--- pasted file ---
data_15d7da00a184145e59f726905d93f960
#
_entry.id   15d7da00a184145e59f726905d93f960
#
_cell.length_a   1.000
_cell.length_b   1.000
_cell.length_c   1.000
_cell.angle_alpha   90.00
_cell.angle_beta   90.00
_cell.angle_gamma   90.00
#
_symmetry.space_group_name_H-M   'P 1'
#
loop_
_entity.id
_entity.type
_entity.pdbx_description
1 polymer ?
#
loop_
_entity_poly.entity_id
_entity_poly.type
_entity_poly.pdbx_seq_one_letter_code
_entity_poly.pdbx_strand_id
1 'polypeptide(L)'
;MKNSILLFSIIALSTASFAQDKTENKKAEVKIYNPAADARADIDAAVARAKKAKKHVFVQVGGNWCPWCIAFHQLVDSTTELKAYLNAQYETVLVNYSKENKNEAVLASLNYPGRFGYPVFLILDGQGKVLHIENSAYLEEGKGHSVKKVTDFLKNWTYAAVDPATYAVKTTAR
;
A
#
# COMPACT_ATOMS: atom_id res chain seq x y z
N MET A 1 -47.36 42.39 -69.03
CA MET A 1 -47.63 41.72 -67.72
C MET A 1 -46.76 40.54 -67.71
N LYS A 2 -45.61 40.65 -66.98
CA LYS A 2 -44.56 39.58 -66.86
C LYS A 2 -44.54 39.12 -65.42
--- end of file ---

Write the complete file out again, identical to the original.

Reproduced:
data_15d7da00a184145e59f726905d93f960
#
_entry.id   15d7da00a184145e59f726905d93f960
#
_cell.length_a   1.000
_cell.length_b   1.000
_cell.length_c   1.000
_cell.angle_alpha   90.00
_cell.angle_beta   90.00
_cell.angle_gamma   90.00
#
_symmetry.space_group_name_H-M   'P 1'
#
loop_
_entity.id
_entity.type
_entity.pdbx_description
1 polymer ?
#
loop_
_entity_poly.entity_id
_entity_poly.type
_entity_poly.pdbx_seq_one_letter_code
_entity_poly.pdbx_strand_id
1 'polypeptide(L)'
;MKNSILLFSIIALSTASFAQDKTENKKAEVKIYNPAADARADIDAAVARAKKAKKHVFVQVGGNWCPWCIAFHQLVDSTTELKAYLNAQYETVLVNYSKENKNEAVLASLNYPGRFGYPVFLILDGQGKVLHIENSAYLEEGKGHSVKKVTDFLKNWTYAAVDPATYAVKTTAR
;
A
#
# COMPACT_ATOMS: atom_id res chain seq x y z
N MET A 1 -47.36 42.39 -69.03
CA MET A 1 -47.63 41.72 -67.72
C MET A 1 -46.76 40.54 -67.71
N LYS A 2 -45.61 40.65 -66.98
CA LYS A 2 -44.56 39.58 -66.86
C LYS A 2 -44.54 39.12 -65.42